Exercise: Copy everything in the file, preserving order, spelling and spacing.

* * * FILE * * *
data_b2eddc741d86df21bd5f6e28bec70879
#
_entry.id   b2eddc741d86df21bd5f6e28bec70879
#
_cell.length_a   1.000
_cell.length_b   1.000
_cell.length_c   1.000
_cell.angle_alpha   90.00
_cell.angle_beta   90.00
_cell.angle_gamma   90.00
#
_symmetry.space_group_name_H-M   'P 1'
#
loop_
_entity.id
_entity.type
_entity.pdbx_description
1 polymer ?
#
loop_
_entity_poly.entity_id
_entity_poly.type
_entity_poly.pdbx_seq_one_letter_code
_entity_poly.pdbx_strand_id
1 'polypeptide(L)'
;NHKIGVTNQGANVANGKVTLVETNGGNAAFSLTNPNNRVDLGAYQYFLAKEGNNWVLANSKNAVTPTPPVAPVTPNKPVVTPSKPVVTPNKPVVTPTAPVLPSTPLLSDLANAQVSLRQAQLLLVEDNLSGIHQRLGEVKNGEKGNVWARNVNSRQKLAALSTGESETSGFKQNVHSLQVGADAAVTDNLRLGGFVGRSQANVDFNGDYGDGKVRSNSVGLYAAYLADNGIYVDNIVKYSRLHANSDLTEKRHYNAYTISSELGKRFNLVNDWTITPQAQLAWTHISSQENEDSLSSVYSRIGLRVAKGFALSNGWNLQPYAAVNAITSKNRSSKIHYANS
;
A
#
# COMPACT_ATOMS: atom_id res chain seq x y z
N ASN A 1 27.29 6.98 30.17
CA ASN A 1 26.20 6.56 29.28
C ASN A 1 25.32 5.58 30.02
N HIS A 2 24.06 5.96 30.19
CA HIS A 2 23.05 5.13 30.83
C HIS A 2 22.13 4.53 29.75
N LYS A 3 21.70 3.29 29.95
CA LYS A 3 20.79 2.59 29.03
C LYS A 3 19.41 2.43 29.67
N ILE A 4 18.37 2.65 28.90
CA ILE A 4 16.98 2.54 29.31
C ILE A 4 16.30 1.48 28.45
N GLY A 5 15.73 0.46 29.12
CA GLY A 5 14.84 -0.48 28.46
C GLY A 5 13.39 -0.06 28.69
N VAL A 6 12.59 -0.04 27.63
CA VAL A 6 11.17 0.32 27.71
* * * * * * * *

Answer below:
data_b2eddc741d86df21bd5f6e28bec70879
#
_entry.id   b2eddc741d86df21bd5f6e28bec70879
#
_cell.length_a   1.000
_cell.length_b   1.000
_cell.length_c   1.000
_cell.angle_alpha   90.00
_cell.angle_beta   90.00
_cell.angle_gamma   90.00
#
_symmetry.space_group_name_H-M   'P 1'
#
loop_
_entity.id
_entity.type
_entity.pdbx_description
1 polymer ?
#
loop_
_entity_poly.entity_id
_entity_poly.type
_entity_poly.pdbx_seq_one_letter_code
_entity_poly.pdbx_strand_id
1 'polypeptide(L)'
;NHKIGVTNQGANVANGKVTLVETNGGNAAFSLTNPNNRVDLGAYQYFLAKEGNNWVLANSKNAVTPTPPVAPVTPNKPVVTPSKPVVTPNKPVVTPTAPVLPSTPLLSDLANAQVSLRQAQLLLVEDNLSGIHQRLGEVKNGEKGNVWARNVNSRQKLAALSTGESETSGFKQNVHSLQVGADAAVTDNLRLGGFVGRSQANVDFNGDYGDGKVRSNSVGLYAAYLADNGIYVDNIVKYSRLHANSDLTEKRHYNAYTISSELGKRFNLVNDWTITPQAQLAWTHISSQENEDSLSSVYSRIGLRVAKGFALSNGWNLQPYAAVNAITSKNRSSKIHYANS
;
A
#
# COMPACT_ATOMS: atom_id res chain seq x y z
N ASN A 1 27.29 6.98 30.17
CA ASN A 1 26.20 6.56 29.28
C ASN A 1 25.32 5.58 30.02
N HIS A 2 24.06 5.96 30.19
CA HIS A 2 23.05 5.13 30.83
C HIS A 2 22.13 4.53 29.75
N LYS A 3 21.70 3.29 29.95
CA LYS A 3 20.79 2.59 29.03
C LYS A 3 19.41 2.43 29.67
N ILE A 4 18.37 2.65 28.90
CA ILE A 4 16.98 2.54 29.31
C ILE A 4 16.30 1.48 28.45
N GLY A 5 15.73 0.46 29.12
CA GLY A 5 14.84 -0.48 28.46
C GLY A 5 13.39 -0.06 28.69
N VAL A 6 12.59 -0.04 27.63
CA VAL A 6 11.17 0.32 27.71